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Whether the crowds are for him or against him, Ben Shelton is enjoying the ride into the big time
On his don’t-sweat-the-mistakes attack, and his dominant third-round win over Australian Alexei Popyrin.
Published Jan 21, 2023
The Break: Get to know American standout Ben Shelton
There are lots of firsts in Ben Shelton’s life these days. The 20-year-old Atlanta native won his first ATP match last summer. He won his first match at a major last week. And on Saturday, he heard a new and surprising sound coming from the 10,000-odd fans who were packed into John Cain Arena.
“They kind of set the tone when I walked on court, and I got booed,” Shelton said with a laugh. “First time at a pro match that that’s happened. It was unreal.”
Shelton may have been amazed by the antagonistic greeting—isn’t this supposed to be the Happy Slam?—but he wasn’t fazed. After all, he was going up against one of the crowd’s countrymen, Alexei Popyrin.
“I can always respect a whole country getting behind their guy, so it was really cool to see.”
Unfortunately for Popyrin and his many supporters, Shelton is an old hand at silencing noisy, confrontational crowds. He spent two years playing college tennis for the University of Florida, turning pro after his sophomore year, and according to him, he’s always been a road warrior.
“When the whole crowd is for you, you feel this expectation that you have to deliver,” he says. “I find it easy to play free when the crowd is coming at you and being aggressive. I enjoy that hostile atmosphere.”
Shelton was as good as his word in his 6-3, 7-6 (4), 6-4 win on Saturday. Every time Popyrin made the slightest inroad, or had the slightest lead in one of the American’s service games, the crowd came to life and tried to steer the momentum his way. But Shelton always had the answer. It might have been a 140 m.p.h. serve—he has hit the two fastest at the tournament—to save a break point. Or a quick and surprising drop shot to level a game at 30-30. Or a go-for-broke forehand that caught the outside of the line and left Popyrin staring open-mouthed in disbelief. It might be a combination of all of those shots in one point.
Popyrin was certainly impressed; he said Shelton could be Top 10 within six months.
“What’s good about him is that he has a feel for what’s happening in the room,” Australian coach and commentator Roger Rasheed said of Shelton’s court sense and shot selection.
What’s also good, for Shelton and tennis fans who like dynamic shot-making, is how proactive he is. He doesn’t return serve from a mile behind the baseline; he moves forward and launches himself into the shot. He doesn’t settle for rally balls and play positional tennis; every swing is an attack, whether he’s dropping the ball short or hammering it to a corner.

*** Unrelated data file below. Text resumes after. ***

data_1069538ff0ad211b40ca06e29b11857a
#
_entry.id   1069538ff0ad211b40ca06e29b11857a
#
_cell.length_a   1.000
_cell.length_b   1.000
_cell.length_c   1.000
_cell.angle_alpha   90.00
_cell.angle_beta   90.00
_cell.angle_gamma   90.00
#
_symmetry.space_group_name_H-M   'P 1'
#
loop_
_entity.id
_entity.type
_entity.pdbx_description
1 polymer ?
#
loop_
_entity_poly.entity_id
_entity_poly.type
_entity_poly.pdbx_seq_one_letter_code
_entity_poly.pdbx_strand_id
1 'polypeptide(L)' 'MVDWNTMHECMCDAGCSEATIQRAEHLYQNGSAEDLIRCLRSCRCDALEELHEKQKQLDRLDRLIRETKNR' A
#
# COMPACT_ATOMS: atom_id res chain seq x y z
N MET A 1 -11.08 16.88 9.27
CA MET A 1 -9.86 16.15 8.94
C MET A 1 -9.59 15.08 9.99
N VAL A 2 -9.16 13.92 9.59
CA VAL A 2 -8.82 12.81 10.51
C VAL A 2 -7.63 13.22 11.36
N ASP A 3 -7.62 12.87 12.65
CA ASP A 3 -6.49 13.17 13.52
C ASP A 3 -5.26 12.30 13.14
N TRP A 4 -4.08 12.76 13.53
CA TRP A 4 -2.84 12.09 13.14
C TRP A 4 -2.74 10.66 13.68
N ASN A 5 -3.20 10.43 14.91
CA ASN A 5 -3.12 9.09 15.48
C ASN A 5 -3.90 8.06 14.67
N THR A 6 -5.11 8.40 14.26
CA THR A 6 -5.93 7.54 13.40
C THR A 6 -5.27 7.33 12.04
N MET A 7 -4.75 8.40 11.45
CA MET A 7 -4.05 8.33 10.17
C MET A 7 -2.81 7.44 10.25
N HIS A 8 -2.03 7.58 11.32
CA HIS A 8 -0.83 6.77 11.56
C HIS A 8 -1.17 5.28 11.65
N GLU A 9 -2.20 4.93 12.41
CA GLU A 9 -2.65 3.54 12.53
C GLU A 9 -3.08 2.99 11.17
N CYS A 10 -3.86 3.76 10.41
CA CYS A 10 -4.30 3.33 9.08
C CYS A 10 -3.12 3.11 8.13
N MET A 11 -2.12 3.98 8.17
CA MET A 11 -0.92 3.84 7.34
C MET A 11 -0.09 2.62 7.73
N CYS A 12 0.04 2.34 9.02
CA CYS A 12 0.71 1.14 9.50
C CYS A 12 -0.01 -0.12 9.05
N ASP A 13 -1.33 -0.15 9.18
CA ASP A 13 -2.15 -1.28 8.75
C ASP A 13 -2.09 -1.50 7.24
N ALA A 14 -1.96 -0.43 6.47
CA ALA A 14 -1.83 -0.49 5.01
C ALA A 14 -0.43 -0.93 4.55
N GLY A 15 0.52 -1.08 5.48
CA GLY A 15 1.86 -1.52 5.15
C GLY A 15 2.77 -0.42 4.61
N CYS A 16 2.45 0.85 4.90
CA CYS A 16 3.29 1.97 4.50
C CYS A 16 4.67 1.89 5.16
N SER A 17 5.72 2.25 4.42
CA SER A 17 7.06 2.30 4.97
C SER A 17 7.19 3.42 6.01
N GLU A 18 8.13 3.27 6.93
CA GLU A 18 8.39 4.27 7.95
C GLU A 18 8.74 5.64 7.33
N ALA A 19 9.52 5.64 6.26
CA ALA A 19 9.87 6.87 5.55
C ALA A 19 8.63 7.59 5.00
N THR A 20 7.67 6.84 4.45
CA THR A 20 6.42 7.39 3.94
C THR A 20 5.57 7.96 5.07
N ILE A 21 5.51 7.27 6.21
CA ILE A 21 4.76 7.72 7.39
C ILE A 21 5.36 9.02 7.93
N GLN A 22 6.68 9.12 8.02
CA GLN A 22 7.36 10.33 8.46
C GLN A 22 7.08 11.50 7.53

Even better, for U.S. tennis fans who are waiting for that next homegrown Grand Slam contender, Shelton has a world-class weapon in his lefty serve. Against Popyrin, he won a sky-high 87 percent of his first-serve points, and was never broken.
“This was the first match where I really felt like, ‘Wow, I’m on, everything is clicking, and I feel good about my game. I’m moving really well,’” Shelton said.
“I told myself that I wanted to give myself more of a green light today when I played, not be as hesitant in the middle of the points, but really go for my shots a bit more, and be OK with some errors and know that it was going to pay off in the long run.”
Shelton’s green-light attitude reflects the current trends in the men’s game. In the era of Carlos Alcaraz, forehand-based, first-strike, don’t-sweat-the-mistakes tennis has begun to eclipse the steady-as-she-goes style that took Novak Djokovic and Andy Murray to the top of the rankings. You could see some of that shift in Sebastian Korda’s win over Daniil Medvedev on Friday. Korda’s new-school attack was too much for Medvedev’s old-school defense.
Is Shelton’s Melbourne run also a sign of a shift in the hierarchy of U.S. men’s tennis? Before the tournament began, Taylor Fritz and Frances Tiafoe were the most likely to succeed Down Under. Now, entering the fourth round, Fritz and Foe are gone, while Korda, Shelton, J.J. Wolf, and Tommy Paul remain.
At 20, Shelton is the youngest of them; does he also have the most upside? Popyrin was certainly impressed; he said Shelton could be Top 10 within six months.
We’ll see. He has been a powerful force through the first week, but he has yet to face a seed, and he won’t in his next match, when he goes up against his friend and fellow college-tennis alum, Wolf. For now, whether the fans are for him or against him, Shelton is enjoying the ride into the big time.
“Definitely a few moments today where I was looking around, like, ‘Wow, this stadium is pretty packed,’” Shelton said. “It was unbelievable. I definitely wouldn’t have thought that I would be here in this moment six months ago, [or even] four months ago.”